What a joke ‘free media’ has become — serving the interests of the war party! As provocateurs and handmaidens of war, they share equal responsibility for the war crimes in Iraq that has given new meanings to the words like ‘abuses’, ‘torture’, ‘detention’ and ‘freedom’, flouting the Geneva Convention. And as to the horrendous prison crimes, rapes and murders, perpetrated by the occupation forces in places like Abu Ghraib, the least said the better. Through their acts of savagery, approved by defence secretary Donald Rumsfeld’s office, they shamed us all by dehumanising the victims.

How about the casualties of the Iraq war? Estimates vary since the invaders did not care about the Iraqi death tolls but only of their own kind. Population-based studies produce estimates of the number of Iraq war casualties ranging from 151,000 violent deaths as of June 2006 (per the Iraq Family Health Survey) to 1,033,000 excess deaths (per the 2007 Opinion Research Business survey). Other survey-based studies covering different time-spans find 461,000 total deaths (over 60 per cent of them violent) as of June 2011 (per PLOS Medicine 2013), and 655,000 total deaths (over 90 per cent of them violent) as of June 2006 (per the 2006 Lancet study).

Anyone who appeared to be an Arab was a fair target for the trigger-happy occupation forces. Al Jazeera TV station in Baghdad was hit by two American air-to-surface missiles, killing a journalist and wounding a cameraman. Office of the United Arab Emirates satellite channel Abu Dhabi was hit by air strikes. A US army tank fired into the 15th floor of the Palestine Hotel in Baghdad, where almost all foreign journalists were based. All these were deliberate and unprovoked war crimes.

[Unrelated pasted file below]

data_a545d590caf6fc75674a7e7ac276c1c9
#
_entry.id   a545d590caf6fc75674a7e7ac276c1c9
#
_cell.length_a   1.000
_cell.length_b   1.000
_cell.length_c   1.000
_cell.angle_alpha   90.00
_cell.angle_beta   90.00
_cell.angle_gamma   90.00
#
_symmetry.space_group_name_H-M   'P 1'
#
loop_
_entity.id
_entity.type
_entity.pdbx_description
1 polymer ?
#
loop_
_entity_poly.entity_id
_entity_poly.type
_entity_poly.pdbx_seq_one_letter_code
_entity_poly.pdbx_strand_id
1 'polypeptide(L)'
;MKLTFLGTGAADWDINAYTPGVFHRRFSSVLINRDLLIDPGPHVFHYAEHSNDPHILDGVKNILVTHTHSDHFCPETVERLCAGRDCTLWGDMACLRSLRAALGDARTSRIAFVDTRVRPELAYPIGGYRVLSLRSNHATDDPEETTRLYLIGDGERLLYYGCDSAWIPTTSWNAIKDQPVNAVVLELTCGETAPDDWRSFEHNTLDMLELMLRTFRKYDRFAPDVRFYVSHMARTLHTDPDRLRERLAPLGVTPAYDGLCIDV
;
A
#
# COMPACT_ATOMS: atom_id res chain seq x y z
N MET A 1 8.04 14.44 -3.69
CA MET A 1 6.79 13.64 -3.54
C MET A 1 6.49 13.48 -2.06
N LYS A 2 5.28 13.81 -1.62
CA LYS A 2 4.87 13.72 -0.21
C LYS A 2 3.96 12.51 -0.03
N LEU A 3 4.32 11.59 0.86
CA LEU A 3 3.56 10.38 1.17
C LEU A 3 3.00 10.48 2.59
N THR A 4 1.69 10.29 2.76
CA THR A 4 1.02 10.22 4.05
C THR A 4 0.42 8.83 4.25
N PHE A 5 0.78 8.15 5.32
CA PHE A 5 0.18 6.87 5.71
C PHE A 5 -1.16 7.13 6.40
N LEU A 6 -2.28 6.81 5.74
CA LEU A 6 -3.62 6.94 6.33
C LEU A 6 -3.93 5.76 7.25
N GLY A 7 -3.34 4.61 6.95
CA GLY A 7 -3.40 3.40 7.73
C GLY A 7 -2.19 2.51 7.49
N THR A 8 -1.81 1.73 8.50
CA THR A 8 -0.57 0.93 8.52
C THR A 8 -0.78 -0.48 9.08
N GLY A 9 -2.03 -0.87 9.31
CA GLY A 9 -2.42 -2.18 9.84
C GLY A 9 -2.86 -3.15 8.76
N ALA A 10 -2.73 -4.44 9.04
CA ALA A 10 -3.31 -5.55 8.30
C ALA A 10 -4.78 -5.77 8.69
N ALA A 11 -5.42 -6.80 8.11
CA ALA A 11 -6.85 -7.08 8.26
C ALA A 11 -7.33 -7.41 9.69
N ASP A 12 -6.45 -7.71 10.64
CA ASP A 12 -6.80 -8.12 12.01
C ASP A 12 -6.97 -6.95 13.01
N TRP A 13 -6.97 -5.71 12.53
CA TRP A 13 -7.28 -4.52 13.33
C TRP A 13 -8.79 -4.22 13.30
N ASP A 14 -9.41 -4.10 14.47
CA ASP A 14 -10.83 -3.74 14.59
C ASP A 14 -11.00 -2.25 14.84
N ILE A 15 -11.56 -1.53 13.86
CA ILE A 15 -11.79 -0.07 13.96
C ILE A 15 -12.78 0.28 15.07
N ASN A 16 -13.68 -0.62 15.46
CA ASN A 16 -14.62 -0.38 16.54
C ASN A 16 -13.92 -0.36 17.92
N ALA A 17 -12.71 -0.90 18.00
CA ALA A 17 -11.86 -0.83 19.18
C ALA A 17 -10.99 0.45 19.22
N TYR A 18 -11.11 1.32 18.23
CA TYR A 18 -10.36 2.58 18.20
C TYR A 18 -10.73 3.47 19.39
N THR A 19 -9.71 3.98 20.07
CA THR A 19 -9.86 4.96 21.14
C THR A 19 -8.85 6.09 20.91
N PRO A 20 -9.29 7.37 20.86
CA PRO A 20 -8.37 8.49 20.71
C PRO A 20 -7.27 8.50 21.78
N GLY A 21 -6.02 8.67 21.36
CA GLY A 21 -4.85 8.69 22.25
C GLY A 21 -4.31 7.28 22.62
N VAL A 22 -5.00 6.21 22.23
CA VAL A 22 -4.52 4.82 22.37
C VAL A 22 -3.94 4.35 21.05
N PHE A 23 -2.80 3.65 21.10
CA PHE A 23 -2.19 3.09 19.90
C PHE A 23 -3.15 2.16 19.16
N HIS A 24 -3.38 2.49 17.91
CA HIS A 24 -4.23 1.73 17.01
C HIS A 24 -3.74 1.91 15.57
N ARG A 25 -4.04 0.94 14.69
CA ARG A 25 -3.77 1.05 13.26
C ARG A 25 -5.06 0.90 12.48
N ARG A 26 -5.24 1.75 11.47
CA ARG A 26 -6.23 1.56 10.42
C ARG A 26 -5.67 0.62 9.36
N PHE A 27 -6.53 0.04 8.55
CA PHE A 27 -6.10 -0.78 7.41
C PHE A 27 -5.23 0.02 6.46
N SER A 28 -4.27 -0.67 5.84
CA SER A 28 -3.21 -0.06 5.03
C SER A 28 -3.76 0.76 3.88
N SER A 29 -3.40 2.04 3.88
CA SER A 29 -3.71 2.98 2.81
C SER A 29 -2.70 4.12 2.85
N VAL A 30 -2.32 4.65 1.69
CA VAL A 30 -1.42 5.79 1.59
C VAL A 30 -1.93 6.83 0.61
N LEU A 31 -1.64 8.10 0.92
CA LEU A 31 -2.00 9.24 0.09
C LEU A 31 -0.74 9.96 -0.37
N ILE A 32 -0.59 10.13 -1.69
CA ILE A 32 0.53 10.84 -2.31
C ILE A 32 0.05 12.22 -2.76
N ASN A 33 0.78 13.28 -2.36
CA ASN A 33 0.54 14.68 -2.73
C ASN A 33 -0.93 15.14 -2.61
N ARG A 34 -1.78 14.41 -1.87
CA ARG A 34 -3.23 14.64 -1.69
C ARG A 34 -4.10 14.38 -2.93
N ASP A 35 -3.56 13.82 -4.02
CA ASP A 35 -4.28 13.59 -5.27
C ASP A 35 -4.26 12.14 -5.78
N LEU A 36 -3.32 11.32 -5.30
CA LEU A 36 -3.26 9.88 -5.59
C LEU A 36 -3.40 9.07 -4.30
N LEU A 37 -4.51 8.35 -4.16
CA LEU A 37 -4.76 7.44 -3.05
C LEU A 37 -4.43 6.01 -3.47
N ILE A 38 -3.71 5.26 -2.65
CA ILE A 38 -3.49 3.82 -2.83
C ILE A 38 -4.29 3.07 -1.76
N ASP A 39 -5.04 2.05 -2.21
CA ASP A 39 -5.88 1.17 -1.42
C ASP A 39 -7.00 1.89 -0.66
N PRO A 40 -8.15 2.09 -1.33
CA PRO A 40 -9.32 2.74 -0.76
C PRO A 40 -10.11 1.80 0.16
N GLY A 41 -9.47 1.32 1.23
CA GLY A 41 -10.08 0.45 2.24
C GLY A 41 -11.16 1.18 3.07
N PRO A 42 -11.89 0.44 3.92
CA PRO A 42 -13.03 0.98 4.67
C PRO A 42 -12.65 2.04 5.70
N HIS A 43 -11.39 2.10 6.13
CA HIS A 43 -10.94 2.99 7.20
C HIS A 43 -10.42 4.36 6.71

How conveniently all those war crimes perpetrated by the US and its allies are now forgotten? Here, I do not want to dwell on the war crimes against the Afghan people who had nothing to do with 9/11. It is sufficient to remind ourselves with what Donald Rumsfeld had replied on October 9, 2001 when asked if the US military was running out of targets to strike: ‘Well, for one thing, we’re finding that some of the targets we hit need to be re-hit. Second, we’re not running out of targets. Afghanistan is.’

Last Wednesday, US president Joe Biden called Russian president Vladimir Putin a ‘war criminal’.

That’s like the pot calling the kettle black.

Lest we forget, it’s the same Biden who in October 2002 was one of 77 US senators who gave president George W Bush the carte blanche authority to use force in Iraq war to take down Saddam Hussein. (Senator Bernie Sanders voted against authorising use of military force against Iraq.)

Let us also not forget that Biden served as the vice president under the ‘drone president’ Obama who authorised strikes in undeclared theatres of operations at 10 times the rate of Bush, reflecting a belief that drones were a ‘cure-all for terrorism.’ Micah Zenko, blogging for the Council for Foreign Relations, writes, ‘On January 23, 2009, just three days into his presidency, president Obama authorised his first kinetic military action: two drone strikes, three hours apart, in Waziristan, Pakistan, that killed as many as twenty civilians.’ Two presidential terms and 540 strikes later, Barack Obama left the White House after having vastly expanding and normalising the use of armed drones for counterterrorism and close air support operations in non-battlefield settings — namely Yemen, Pakistan, and Somalia — traumatising and terrorising tens of millions of civilians.

According to the Bureau of Investigative Journalism, US strikes in Afghanistan, Pakistan, Somalia, and Yemen from 2002 to 2020 killed between 10,000 and 17,000 people. A vast majority of these casualties happened during the Obama administration. A Pew Research Centre poll showed that 94 per cent of Pakistanis thought that US strikes in Pakistan were killing ‘too many’ civilians.

Is Putin any worse than Biden? Surely, Vladimir Putin is a mass murderer whose forces killed nearly a quarter million Chechens during the decade-long Second Chechen War (1999–2009); he razed Grozny (and then rebuilt it!). And he continues to support the Syrian dictator who is another mass murderer. None of these crimes is either small or excusable.